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The Golden Darter

My Life Through Books


Middle School was a weird mix of classics and Star Wars. I was obsessed with The Phantom of the Opera by Gaston Leroux to the point of the book falling apart. I also discovered that while I love Jane Austen, the Bronte sisters can go hang. As for Star Wars... I've read almost every meta-verse book that was published up until the New Order cannon. I can still go into detail and recite storylines of a few beloved books. Hence, my nerd life began.


High school was very paranormal, vampire, scifi, etc. I would literally go online and search for book series that concerned vampires and read everything on the list. We are talking Anita Blake, Charline Harris, Anne Rice, Amelia Atwater-Rhodes, Chelsea Quinn Yarbro, Tanya Huff, Steven King, etc. This was before they sparkled, ya'll. Early college was philosophical and political theory for school, and mainstream fiction in my personal time. Wicked, Life of Pi, Memoirs of a Geisha. These are the 3 books that pushed me into my next phase, mostly because of how ambiguous I felt about them, and their questionable endings.


Late-mid college I was introduced to LaVyrle Spencer by way of Hummingbird courtesy of a gripe session with my Mom about how depressing the books I had been reading lately were. I've never looked back and have been hooked on the romance genre ever since. I've read and loved a ton of LaVyrle Spencer (who is a little hit and miss), Judith McNaught (of the rapetastic 80s era of romance), and Georgette Heyer (who writes in the vein of Austen). More recently I've discovered the joys of contemporary authors like Susan Elizabeth Phillips.


Lately I've been trying to read more non-fiction. I really do enjoy learning about subjects that interest me, but non-fiction can feel like work sometimes. So I fall back to romance. You just can't go wrong with knowing that there will almost always be a happy ending.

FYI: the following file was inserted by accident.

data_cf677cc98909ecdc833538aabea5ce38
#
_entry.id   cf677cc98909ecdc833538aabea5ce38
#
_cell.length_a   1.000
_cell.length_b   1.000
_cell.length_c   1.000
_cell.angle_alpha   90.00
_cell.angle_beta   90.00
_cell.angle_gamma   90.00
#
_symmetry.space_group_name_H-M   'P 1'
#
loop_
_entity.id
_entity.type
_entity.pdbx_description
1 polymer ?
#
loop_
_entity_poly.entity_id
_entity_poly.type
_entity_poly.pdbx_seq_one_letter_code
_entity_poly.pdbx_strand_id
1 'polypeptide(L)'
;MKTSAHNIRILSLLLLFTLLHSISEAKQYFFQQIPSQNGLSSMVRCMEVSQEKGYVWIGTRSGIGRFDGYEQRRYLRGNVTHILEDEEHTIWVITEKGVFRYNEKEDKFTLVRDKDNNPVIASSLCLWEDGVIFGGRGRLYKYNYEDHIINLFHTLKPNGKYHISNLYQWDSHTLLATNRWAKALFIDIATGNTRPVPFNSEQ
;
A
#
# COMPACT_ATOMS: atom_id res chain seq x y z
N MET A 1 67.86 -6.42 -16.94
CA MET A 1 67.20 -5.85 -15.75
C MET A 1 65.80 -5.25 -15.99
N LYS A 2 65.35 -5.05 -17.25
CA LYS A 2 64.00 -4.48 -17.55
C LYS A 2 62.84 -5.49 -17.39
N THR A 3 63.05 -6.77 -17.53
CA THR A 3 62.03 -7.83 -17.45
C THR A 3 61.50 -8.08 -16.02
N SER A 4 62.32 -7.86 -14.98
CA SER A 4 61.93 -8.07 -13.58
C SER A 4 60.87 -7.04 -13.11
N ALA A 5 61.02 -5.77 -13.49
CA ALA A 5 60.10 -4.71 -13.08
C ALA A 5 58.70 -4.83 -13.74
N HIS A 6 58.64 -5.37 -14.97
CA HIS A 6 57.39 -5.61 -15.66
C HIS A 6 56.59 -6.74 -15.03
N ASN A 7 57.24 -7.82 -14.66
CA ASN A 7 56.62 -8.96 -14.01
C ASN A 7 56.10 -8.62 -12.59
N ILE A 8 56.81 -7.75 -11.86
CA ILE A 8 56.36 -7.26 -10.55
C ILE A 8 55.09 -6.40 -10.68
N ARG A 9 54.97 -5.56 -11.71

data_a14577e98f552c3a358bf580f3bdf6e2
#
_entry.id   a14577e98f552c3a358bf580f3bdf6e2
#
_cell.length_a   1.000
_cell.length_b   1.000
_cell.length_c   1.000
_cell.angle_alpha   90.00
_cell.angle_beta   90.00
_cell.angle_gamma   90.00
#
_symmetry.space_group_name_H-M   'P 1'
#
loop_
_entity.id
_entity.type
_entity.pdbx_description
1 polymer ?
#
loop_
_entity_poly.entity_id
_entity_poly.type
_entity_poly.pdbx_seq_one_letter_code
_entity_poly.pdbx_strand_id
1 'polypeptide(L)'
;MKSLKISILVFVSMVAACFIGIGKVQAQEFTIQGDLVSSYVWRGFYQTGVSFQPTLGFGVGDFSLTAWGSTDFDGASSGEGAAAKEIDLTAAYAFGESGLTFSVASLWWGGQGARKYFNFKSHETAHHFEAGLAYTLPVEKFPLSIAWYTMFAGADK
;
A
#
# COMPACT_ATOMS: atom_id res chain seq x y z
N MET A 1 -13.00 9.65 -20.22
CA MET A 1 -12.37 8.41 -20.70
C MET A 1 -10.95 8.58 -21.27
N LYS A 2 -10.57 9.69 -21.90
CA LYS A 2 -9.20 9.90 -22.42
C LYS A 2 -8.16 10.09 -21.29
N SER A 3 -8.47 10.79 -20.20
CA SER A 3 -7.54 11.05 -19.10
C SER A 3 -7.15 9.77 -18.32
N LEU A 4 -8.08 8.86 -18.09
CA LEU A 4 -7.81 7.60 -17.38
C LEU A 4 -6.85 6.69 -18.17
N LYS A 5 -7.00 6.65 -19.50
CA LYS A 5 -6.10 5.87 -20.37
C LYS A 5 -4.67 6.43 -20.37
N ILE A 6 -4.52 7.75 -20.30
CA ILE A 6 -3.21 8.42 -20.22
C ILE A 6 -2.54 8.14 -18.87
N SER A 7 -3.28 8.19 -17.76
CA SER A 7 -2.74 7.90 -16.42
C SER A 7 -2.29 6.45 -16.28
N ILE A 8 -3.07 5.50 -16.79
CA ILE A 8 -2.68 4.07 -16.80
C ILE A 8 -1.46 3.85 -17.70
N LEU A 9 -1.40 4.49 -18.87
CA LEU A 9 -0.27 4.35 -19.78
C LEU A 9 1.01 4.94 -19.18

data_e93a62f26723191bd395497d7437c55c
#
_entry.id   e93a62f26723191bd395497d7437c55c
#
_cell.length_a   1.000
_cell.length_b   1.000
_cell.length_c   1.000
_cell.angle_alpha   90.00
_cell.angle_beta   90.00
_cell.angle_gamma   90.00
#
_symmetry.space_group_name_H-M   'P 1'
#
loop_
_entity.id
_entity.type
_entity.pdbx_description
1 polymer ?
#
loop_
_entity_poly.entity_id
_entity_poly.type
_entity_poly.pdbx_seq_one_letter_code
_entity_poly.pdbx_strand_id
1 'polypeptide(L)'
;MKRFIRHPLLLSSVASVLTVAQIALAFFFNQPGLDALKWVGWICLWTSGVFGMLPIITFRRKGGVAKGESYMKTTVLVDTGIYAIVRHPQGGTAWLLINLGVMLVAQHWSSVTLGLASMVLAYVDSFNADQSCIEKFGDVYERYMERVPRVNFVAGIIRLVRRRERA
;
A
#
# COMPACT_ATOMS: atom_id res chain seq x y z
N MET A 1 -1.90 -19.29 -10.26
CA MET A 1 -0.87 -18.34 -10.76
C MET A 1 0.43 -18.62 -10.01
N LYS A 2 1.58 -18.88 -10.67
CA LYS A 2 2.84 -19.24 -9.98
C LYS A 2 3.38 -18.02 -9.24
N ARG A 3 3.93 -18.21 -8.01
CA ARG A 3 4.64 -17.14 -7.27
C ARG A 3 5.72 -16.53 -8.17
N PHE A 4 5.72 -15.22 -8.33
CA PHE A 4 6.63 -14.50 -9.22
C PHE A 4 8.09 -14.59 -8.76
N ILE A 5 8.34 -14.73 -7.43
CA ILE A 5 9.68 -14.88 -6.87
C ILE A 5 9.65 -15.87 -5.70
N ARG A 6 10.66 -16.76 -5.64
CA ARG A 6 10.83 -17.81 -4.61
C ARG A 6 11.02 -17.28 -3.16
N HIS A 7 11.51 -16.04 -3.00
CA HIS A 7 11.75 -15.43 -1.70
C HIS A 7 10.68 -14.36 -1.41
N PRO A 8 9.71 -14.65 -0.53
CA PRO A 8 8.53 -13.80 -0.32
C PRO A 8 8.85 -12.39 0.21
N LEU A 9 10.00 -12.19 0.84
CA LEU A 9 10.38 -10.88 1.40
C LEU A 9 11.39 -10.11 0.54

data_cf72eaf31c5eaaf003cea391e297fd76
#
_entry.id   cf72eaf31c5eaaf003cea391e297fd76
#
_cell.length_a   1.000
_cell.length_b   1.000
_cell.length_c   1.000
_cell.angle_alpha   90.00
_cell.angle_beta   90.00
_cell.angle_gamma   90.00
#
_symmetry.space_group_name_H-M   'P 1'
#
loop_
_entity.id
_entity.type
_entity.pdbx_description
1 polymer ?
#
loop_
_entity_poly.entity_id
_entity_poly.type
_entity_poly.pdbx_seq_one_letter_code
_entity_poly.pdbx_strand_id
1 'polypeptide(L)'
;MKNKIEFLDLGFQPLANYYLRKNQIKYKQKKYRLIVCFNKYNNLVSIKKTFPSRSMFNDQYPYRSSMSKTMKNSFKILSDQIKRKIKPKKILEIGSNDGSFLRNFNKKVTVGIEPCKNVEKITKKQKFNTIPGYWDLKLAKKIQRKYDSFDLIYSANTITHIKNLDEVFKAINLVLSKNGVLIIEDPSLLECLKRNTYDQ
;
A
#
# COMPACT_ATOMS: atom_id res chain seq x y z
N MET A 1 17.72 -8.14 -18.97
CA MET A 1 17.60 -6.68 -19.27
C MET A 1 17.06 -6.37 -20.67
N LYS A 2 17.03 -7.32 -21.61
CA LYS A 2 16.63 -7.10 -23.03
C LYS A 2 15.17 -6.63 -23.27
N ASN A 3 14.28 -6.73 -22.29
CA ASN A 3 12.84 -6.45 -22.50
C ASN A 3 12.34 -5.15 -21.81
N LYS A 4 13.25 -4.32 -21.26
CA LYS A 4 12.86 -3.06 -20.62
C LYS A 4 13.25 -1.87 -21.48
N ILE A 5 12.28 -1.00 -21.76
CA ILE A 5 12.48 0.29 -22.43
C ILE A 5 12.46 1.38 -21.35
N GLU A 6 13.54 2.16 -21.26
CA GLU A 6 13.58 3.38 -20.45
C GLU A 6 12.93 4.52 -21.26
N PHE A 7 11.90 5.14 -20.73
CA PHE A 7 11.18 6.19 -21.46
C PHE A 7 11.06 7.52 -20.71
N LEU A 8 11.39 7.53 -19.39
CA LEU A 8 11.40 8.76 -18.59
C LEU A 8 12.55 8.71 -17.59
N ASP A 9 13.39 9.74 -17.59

Currently reading

Playing Dirty
Jennifer Echols
Searching for Someday
Jennifer Probst
Mara TP
Ming Doyle
The Quest
Susan Kearney
Play by Play (Play Makers #1)
Kate Donovan
Mrs Ronnie The Society Hostess Who Collected Kings
Sian Evans

For Love of Lacey: A Loveswept Classic Romance

For Love of Lacey: A Loveswept Classic Romance - Sandra Chastain This was just a really awkward book. The writing style was incredibly disjointed. For instance, a character would describe a scene or a person we had met in a way that would not make sense considering the event/person we had been introduced to. This happened continuously throughout the book. Tyler keeps referencing the "joy" that Lacey has brought into his life, but I honestly never saw an example of this. Lacey once says that Tyler and Lacey's mother are kindred spirits, a remark that was so out of the blue that I had to go back and read the previous scene to try and discern where she had gotten that idea from. I never figured it out. Those are just a few examples I highlighted, there were more that I just passed over, especially closer to the end.

The dialog was unbelievably over-the-top, an unrealistic idea of how "southerners" speak. We had everything from multiple uses of "Lordy", to "Whahoo", to "Sweet Suffering Je-housh-a-phat" and "Horsefeathers". Every time a character used that over-exaggerated speech I literally rolled my eyes. I live in the Deep South, and I have never met anyone speak like these people did.

Every single character felt like a caricature, and not just the "goofy" side characters that were in Lacey's "family". Add to that Tyler and Lacey not sitting down to get to know each other until well after the midway point of the book, and only then touching on the subject of Tyler having been married to Callie, Lacey's best friend... Yeah.

I really wanted to like this book because of the set-up, but the whole thing was just awkward.

Note: This book is a repub from 1988, which explains why Tyler can't call Lacey when her family's phone service is cut off. No cell phones.

ARC courtesy of Random House Publishing Group - Loveswept, via Netgalley in exchange for an honest review.